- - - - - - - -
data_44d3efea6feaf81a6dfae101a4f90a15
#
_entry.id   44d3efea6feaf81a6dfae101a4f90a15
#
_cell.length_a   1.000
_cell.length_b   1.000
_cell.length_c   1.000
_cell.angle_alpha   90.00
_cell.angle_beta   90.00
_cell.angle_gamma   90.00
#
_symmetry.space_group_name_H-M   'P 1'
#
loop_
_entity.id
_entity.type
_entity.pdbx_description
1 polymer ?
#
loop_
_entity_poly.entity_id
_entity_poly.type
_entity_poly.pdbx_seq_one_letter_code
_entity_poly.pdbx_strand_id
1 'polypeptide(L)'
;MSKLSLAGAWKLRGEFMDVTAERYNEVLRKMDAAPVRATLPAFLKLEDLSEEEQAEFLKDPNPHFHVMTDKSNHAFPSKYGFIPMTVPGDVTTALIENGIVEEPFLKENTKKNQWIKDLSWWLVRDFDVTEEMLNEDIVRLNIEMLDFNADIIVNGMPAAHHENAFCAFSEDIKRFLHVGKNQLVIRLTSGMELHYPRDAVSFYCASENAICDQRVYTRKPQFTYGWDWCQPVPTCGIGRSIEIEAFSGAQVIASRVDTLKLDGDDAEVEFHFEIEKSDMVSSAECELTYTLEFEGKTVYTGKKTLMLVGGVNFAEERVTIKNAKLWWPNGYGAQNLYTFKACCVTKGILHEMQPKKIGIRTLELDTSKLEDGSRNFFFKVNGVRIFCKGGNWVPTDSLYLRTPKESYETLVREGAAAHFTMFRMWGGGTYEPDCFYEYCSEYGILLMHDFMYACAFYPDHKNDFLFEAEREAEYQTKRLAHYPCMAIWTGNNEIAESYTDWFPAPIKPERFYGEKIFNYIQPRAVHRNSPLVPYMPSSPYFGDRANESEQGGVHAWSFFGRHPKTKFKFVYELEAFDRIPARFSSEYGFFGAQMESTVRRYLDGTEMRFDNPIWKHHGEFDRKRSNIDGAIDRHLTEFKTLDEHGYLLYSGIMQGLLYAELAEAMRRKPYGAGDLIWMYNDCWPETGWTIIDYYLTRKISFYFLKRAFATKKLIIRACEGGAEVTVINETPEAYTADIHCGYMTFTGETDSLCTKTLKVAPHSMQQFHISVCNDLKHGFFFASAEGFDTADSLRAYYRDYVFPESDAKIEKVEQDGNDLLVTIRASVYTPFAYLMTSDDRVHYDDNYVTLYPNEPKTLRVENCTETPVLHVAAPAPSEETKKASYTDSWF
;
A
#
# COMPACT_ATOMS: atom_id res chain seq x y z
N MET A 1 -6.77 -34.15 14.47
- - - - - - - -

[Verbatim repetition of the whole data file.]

data_44d3efea6feaf81a6dfae101a4f90a15
#
_entry.id   44d3efea6feaf81a6dfae101a4f90a15
#
_cell.length_a   1.000
_cell.length_b   1.000
_cell.length_c   1.000
_cell.angle_alpha   90.00
_cell.angle_beta   90.00
_cell.angle_gamma   90.00
#
_symmetry.space_group_name_H-M   'P 1'
#
loop_
_entity.id
_entity.type
_entity.pdbx_description
1 polymer ?
#
loop_
_entity_poly.entity_id
_entity_poly.type
_entity_poly.pdbx_seq_one_letter_code
_entity_poly.pdbx_strand_id
1 'polypeptide(L)'
;MSKLSLAGAWKLRGEFMDVTAERYNEVLRKMDAAPVRATLPAFLKLEDLSEEEQAEFLKDPNPHFHVMTDKSNHAFPSKYGFIPMTVPGDVTTALIENGIVEEPFLKENTKKNQWIKDLSWWLVRDFDVTEEMLNEDIVRLNIEMLDFNADIIVNGMPAAHHENAFCAFSEDIKRFLHVGKNQLVIRLTSGMELHYPRDAVSFYCASENAICDQRVYTRKPQFTYGWDWCQPVPTCGIGRSIEIEAFSGAQVIASRVDTLKLDGDDAEVEFHFEIEKSDMVSSAECELTYTLEFEGKTVYTGKKTLMLVGGVNFAEERVTIKNAKLWWPNGYGAQNLYTFKACCVTKGILHEMQPKKIGIRTLELDTSKLEDGSRNFFFKVNGVRIFCKGGNWVPTDSLYLRTPKESYETLVREGAAAHFTMFRMWGGGTYEPDCFYEYCSEYGILLMHDFMYACAFYPDHKNDFLFEAEREAEYQTKRLAHYPCMAIWTGNNEIAESYTDWFPAPIKPERFYGEKIFNYIQPRAVHRNSPLVPYMPSSPYFGDRANESEQGGVHAWSFFGRHPKTKFKFVYELEAFDRIPARFSSEYGFFGAQMESTVRRYLDGTEMRFDNPIWKHHGEFDRKRSNIDGAIDRHLTEFKTLDEHGYLLYSGIMQGLLYAELAEAMRRKPYGAGDLIWMYNDCWPETGWTIIDYYLTRKISFYFLKRAFATKKLIIRACEGGAEVTVINETPEAYTADIHCGYMTFTGETDSLCTKTLKVAPHSMQQFHISVCNDLKHGFFFASAEGFDTADSLRAYYRDYVFPESDAKIEKVEQDGNDLLVTIRASVYTPFAYLMTSDDRVHYDDNYVTLYPNEPKTLRVENCTETPVLHVAAPAPSEETKKASYTDSWF
;
A
#
# COMPACT_ATOMS: atom_id res chain seq x y z
N MET A 1 -6.77 -34.15 14.47